Like a slow driver holding up many cars behind it in the fast lane, a “road boulder” may be clogging up the workflow and stopping progress for many other people at your company, or on your team.
It happens in many organizations.
“Road boulder” is a term I coined a few years ago in frustration about the people who drive more slowly than the flow of traffic in the fast lane on the freeway.
Often, there’s a mile or more of clear space – and pure potential – in front of them, but they stop the flow, even so.
The term also cropped up for me because I see road boulders of various kinds in companies’ workflows.
Road boulders not only frustrate the people behind them, but they can also create a very dangerous situation.
On the road, emergency response teams get caught in the no-exit-path logjam they create. In companies, people can be so distracted by problems caused inside the company that they miss significant signs of emerging problems outside the company.
The problem of road boulders can be corrected. And it can be prevented.
If you’re the road boulder at your company, you may be blocking others’ otherwise efficient, effective workflows by actions such as these:
- Providing too little direction, training and feedback to help employees stay on track
- Trying to control things you don’t need to control
- Not controlling things you should be managing closely, especially in high risk areas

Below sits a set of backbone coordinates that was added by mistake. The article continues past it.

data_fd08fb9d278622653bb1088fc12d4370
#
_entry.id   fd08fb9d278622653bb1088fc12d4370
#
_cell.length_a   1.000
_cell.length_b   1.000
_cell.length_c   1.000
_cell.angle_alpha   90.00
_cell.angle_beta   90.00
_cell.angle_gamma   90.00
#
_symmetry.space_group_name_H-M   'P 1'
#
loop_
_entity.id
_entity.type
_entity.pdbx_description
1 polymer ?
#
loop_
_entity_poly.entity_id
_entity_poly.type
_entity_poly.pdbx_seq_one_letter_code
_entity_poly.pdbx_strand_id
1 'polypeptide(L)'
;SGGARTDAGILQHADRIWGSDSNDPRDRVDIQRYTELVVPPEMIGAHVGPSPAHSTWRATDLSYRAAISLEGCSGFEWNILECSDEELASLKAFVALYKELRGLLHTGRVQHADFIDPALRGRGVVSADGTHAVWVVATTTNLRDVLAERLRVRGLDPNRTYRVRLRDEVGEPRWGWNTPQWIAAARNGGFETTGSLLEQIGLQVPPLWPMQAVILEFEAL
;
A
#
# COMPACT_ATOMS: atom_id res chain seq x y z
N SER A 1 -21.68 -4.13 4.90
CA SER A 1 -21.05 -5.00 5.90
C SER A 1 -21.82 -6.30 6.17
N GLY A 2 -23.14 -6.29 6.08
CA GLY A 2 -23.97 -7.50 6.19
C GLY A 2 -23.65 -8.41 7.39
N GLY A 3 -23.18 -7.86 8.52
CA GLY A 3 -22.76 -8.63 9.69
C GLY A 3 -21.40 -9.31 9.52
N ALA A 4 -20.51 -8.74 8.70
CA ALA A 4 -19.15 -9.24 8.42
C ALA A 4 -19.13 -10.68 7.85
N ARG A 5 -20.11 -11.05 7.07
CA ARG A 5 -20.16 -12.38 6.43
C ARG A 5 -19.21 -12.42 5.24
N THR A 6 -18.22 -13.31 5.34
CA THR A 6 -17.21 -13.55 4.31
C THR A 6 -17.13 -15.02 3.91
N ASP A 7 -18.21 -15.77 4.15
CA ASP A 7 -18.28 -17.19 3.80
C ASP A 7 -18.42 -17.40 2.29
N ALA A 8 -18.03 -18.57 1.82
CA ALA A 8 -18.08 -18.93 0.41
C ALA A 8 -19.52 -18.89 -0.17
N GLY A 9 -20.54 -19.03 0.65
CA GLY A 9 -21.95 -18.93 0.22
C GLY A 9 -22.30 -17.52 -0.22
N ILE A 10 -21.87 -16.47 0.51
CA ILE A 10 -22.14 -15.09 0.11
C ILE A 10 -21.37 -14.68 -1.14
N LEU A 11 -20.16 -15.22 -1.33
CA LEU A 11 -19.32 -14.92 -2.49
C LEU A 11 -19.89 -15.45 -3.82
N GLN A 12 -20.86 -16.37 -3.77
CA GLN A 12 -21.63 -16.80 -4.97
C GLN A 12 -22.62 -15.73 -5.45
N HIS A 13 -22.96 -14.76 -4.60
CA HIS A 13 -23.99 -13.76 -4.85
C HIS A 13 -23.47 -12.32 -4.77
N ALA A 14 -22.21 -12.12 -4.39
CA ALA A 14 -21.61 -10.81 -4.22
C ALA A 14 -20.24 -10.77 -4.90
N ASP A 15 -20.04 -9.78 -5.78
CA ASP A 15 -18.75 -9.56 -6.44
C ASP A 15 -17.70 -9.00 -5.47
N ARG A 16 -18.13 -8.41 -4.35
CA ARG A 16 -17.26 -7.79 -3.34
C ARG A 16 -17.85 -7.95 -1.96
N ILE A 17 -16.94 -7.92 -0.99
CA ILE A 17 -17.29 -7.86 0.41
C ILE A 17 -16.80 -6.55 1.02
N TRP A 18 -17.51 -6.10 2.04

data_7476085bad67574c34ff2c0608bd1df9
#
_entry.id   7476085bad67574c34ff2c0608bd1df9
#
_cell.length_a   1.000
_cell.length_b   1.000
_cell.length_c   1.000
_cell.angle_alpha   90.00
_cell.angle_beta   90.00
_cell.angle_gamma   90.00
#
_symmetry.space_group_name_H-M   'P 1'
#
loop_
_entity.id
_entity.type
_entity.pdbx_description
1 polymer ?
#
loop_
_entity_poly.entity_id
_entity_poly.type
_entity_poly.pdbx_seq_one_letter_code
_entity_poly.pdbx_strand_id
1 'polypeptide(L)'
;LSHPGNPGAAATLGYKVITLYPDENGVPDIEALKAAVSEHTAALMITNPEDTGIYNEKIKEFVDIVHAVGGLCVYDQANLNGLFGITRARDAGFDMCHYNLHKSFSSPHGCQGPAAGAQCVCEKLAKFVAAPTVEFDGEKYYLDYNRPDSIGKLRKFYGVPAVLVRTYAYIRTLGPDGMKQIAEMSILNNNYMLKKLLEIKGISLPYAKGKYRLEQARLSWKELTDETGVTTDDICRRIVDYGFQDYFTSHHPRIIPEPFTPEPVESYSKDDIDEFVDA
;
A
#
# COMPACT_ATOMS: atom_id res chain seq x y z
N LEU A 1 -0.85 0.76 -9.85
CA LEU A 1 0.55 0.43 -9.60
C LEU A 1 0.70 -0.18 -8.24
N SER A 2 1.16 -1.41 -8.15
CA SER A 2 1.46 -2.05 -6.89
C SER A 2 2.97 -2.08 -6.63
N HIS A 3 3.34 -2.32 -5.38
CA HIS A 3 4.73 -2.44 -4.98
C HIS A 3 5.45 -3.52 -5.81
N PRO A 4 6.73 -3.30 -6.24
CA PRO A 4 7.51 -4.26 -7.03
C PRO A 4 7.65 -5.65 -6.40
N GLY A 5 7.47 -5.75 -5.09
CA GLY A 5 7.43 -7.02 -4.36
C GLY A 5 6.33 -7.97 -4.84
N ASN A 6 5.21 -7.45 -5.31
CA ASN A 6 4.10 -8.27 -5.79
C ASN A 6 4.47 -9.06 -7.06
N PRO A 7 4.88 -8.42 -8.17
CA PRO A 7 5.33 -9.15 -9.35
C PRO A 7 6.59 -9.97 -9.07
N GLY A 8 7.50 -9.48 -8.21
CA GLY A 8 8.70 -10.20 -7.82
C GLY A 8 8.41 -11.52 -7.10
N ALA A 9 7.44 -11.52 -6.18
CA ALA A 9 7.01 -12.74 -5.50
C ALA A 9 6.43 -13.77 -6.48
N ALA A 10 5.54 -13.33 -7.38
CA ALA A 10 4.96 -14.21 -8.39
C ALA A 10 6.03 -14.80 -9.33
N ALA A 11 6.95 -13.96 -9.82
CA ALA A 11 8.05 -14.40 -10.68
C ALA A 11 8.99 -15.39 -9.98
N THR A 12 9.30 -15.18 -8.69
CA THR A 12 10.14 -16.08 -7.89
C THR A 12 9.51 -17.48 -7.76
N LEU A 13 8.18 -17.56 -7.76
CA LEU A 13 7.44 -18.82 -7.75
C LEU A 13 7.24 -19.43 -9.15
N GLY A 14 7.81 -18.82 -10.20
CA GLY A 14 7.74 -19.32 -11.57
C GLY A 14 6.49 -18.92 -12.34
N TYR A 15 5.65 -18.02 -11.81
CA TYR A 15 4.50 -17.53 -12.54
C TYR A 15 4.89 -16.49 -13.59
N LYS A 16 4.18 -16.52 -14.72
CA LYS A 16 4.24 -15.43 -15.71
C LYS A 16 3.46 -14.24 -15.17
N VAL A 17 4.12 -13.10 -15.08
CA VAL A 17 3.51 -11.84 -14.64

- Poorly monitoring how well you’re meeting customers’ needs
- Poorly communicating with suppliers about what you need from them, and how well they’re meeting your needs
How can you find out – and correct the problem – if you or your department is a road boulder at your company?
Check in regularly with the people whose needs you’re supposed to be meeting. These are your customers.
They may be paying customers outside the company, or they could be customers inside the company who need your work in order to do their own.
Check, also, with your manager, if you’re an employee.
Check with your employees, if you’re a manager.
These are all potential customers of your work. You can accelerate their workflows through the work you do, or you can inhibit it. And you may not know what effect you’re having until you ask.
Ask the people who are dependent on the quality of work you provide them:
1. How well are we meeting their needs now?
2. Where could we improve?
3. What are we doing well?
Open the dialogue now, and continue it a few times a year.
You’ll find that the flow will grow as you radically reduce the chances that you and your department are company road boulders.
And in the process of gathering the feedback to make the overall system work better, you’re likely to collect a few accolades for your current work, too.
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